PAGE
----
WARSAW, Poland —
Polish President Andrzej Duda, a conservative who ran a campaign with homophobic and anti-Semitic overtones, narrowly won a second five-year term in a bitterly fought weekend election, defeating the liberal Warsaw mayor, according to a near-complete count of votes.
Duda’s supporters celebrated what they saw as a clear mandate from voters for him and the right-wing ruling party that backs him, Law and Justice, to continue on a path that has reduced poverty but raised concerns that democracy is under threat.
Critics and human rights groups expressed concerns that Duda’s victory would boost illiberal tendencies not only at home but also within the EU, which has struggled to halt an erosion of rule of law in Hungary under Prime Minister Viktor Orban.
Orban on Monday posted a picture of himself on Facebook shaking hands with Duda in the Hungarian parliament with “Bravo!” and graphics of a hand showing a “V” for victory and a Polish flag.
Zselyke Csaky, an expert on central Europe with the human rights group Freedom House, said Duda’s victory gives the party “essentially free rein” until parliamentary elections in 2023 “to do away with limits on its power and work towards destroying Poland’s independent institutions, such as the judiciary or the media.”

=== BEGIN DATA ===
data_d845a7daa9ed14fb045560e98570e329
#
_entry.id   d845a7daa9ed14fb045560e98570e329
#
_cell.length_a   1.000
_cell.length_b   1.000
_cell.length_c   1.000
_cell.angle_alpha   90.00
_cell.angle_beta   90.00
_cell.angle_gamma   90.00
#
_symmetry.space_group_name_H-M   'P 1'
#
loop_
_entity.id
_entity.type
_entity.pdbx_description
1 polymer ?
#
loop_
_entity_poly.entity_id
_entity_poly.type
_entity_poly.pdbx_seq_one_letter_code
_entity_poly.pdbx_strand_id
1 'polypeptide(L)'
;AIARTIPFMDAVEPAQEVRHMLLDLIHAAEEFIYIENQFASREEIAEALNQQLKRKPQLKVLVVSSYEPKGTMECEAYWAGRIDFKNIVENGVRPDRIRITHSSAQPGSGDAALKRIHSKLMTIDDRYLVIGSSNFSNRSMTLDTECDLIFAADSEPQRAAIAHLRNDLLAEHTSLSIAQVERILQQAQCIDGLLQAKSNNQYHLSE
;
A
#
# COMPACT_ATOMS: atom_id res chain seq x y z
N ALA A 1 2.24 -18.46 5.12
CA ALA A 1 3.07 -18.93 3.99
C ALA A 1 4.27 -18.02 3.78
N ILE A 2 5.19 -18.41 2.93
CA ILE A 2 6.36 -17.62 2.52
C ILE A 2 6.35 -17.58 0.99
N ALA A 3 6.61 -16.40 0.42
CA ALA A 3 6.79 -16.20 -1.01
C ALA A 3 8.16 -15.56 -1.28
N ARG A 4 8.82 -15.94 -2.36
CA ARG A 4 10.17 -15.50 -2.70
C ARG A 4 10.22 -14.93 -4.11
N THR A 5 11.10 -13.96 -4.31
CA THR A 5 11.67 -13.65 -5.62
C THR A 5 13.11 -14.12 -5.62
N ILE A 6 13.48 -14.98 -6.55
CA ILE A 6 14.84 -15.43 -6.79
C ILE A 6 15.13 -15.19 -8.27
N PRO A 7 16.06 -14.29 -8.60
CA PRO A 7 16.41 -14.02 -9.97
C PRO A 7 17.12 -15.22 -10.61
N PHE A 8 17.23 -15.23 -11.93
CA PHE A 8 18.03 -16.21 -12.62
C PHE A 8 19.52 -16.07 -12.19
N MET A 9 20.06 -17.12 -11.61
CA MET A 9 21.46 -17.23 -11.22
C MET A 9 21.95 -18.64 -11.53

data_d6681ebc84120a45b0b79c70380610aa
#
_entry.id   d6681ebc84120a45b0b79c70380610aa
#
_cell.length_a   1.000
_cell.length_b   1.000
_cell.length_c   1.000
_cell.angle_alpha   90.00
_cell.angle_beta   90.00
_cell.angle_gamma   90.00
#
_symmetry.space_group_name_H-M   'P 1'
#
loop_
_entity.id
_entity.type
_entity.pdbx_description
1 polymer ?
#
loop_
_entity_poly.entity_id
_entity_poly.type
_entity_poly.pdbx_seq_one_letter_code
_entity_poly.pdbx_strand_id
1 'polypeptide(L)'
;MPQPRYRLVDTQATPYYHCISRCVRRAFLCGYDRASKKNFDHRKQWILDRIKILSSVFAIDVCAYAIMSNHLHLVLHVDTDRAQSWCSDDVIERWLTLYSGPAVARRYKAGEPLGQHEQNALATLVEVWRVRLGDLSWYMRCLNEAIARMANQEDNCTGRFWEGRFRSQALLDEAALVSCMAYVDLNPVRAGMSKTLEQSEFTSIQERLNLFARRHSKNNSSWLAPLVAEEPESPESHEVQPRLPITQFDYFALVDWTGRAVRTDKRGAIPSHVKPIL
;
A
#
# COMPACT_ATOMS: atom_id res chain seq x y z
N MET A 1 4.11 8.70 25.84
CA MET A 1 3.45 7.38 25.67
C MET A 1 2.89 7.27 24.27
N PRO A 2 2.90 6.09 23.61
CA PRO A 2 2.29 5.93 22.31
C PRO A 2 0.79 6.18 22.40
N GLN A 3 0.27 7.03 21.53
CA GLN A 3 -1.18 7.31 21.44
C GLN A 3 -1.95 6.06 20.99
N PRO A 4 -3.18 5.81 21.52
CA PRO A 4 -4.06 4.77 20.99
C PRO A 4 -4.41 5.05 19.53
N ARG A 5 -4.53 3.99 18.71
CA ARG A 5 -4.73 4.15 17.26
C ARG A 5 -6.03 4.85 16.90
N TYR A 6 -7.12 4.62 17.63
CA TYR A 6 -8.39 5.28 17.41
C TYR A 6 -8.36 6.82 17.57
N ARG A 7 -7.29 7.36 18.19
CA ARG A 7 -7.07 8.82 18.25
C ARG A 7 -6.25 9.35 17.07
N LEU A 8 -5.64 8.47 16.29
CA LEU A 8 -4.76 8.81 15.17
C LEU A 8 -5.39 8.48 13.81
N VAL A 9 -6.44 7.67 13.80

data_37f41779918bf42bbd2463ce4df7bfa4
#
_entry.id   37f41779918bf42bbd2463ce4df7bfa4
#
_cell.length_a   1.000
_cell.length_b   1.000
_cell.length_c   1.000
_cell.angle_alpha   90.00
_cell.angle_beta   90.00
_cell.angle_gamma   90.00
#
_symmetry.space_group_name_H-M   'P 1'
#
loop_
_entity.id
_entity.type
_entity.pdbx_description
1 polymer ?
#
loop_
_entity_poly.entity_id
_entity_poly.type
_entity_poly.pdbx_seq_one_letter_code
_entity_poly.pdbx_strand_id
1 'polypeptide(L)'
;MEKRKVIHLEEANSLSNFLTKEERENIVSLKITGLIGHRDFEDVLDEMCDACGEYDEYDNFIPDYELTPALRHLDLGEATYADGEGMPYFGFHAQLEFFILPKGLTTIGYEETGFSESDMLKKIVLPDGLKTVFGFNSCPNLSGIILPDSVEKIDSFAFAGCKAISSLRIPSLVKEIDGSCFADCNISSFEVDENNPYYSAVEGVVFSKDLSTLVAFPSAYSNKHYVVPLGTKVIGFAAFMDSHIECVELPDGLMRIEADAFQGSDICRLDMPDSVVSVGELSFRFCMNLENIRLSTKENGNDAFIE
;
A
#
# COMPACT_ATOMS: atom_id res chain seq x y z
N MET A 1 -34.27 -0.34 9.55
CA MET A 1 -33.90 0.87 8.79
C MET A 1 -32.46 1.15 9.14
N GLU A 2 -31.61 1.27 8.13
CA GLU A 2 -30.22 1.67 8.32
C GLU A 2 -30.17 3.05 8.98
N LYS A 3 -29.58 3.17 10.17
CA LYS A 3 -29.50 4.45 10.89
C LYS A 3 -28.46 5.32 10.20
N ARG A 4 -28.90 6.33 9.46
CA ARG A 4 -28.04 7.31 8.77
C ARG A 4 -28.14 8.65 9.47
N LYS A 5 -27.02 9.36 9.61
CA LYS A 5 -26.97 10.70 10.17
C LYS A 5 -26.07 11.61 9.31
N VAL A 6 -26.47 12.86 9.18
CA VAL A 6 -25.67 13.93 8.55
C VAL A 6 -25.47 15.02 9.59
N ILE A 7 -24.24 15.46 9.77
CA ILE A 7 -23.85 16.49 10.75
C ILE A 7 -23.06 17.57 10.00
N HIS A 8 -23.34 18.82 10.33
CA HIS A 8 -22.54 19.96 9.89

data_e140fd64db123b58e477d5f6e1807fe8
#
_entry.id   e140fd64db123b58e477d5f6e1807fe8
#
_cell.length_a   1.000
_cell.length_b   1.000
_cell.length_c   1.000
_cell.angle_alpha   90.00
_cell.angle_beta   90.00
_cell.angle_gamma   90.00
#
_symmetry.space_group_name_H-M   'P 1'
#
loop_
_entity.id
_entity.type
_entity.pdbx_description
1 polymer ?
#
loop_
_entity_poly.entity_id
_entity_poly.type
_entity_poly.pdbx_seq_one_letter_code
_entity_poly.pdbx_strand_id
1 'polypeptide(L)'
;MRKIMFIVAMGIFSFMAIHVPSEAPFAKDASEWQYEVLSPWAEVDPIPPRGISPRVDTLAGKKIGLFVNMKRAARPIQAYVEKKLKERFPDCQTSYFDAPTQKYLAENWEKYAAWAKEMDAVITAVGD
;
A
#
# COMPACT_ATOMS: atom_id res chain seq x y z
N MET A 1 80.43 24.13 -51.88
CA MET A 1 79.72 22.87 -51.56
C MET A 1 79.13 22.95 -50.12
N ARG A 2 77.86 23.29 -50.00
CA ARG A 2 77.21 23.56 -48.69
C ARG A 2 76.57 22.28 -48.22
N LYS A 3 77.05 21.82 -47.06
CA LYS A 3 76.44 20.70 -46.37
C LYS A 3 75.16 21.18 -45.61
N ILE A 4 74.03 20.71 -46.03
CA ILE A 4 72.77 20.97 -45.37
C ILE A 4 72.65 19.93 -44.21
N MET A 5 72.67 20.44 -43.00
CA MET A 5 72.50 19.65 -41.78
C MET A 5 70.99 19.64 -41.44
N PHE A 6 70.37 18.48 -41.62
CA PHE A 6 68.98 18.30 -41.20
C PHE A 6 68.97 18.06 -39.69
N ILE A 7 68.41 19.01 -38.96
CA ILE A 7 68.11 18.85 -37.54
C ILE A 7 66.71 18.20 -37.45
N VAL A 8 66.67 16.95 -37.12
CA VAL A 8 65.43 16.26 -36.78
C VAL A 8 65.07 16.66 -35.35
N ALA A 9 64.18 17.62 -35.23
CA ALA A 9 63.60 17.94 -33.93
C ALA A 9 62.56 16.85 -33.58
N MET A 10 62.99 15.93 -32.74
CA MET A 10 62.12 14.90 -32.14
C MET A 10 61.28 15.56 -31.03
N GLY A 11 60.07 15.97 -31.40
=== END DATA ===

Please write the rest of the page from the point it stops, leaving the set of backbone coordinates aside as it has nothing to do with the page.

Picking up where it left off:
The state electoral commission said Duda had 51.21% of the vote based on a count of votes from 99.97% districts. His opponent, Rafal Trzaskowski, trailed with 48.79% of the vote.
Final results, expected later Monday, could vary slightly, but Duda’s lead appeared unassailable.
The very close race reflected the deep cultural divisions in this European Union nation.
It followed a bitter campaign dominated by issues of culture in which the government, state media and the influential Roman Catholic Church all mobilized in support of Duda, a social conservative, and sought to stoke fears of Jews, LGBT people and Germans.
Duda also got an apparent endorsement from U.S. President Donald Trump with a last-minute White House invitation in late June. Trump praised Duda, saying: “He’s doing a terrific job. The people of Poland think the world of him.”
Duda’s campaign focused on defending traditional family values in the predominantly Catholic nation of 38 million people, and on preserving social spending policies.
The party’s policies include hugely popular monthly cash bonuses of 500 zlotys ($125) per child to all families irrespective of income. They have helped alleviate poverty in rural regions, and given all families more money to spend.
Duda and the party, both in power since 2015, also solidified support among older Poles by lowering the retirement age and introducing a yearly cash bonus called a “13th pension.”
Many credit Law and Justice for making good on promises to reduce the economic inequality that came with the country’s transition from communism to a market economy three decades ago. There is a strong sense among them that the economic help is restoring a sense of dignity to their lives after many decades of hardship caused by war, communism and the economic dislocations of capitalism.